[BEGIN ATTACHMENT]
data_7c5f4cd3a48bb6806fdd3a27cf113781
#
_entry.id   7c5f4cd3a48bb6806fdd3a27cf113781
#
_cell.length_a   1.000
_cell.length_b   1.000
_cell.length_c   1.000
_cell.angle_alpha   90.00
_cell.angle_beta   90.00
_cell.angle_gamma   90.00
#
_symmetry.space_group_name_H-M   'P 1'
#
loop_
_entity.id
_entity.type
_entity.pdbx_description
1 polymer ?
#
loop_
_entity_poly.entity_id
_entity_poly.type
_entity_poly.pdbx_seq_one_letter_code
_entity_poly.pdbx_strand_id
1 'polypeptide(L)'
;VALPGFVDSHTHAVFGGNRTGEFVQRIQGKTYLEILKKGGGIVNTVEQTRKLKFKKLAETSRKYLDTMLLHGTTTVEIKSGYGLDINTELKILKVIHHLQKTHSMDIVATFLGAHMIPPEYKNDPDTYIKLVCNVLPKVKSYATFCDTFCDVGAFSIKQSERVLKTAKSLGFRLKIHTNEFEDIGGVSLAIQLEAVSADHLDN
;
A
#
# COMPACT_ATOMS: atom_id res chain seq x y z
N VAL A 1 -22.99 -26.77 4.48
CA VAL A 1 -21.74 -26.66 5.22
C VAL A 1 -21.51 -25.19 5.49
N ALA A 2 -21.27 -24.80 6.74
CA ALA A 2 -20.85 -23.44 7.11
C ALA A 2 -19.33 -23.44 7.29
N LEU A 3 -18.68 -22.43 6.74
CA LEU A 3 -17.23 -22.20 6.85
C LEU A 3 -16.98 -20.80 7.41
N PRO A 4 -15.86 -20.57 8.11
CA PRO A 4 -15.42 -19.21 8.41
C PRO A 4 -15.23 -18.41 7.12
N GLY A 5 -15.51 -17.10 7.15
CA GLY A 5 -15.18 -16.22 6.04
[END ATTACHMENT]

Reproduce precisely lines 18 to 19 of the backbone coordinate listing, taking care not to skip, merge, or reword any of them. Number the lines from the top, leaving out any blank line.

1 polymer ?
#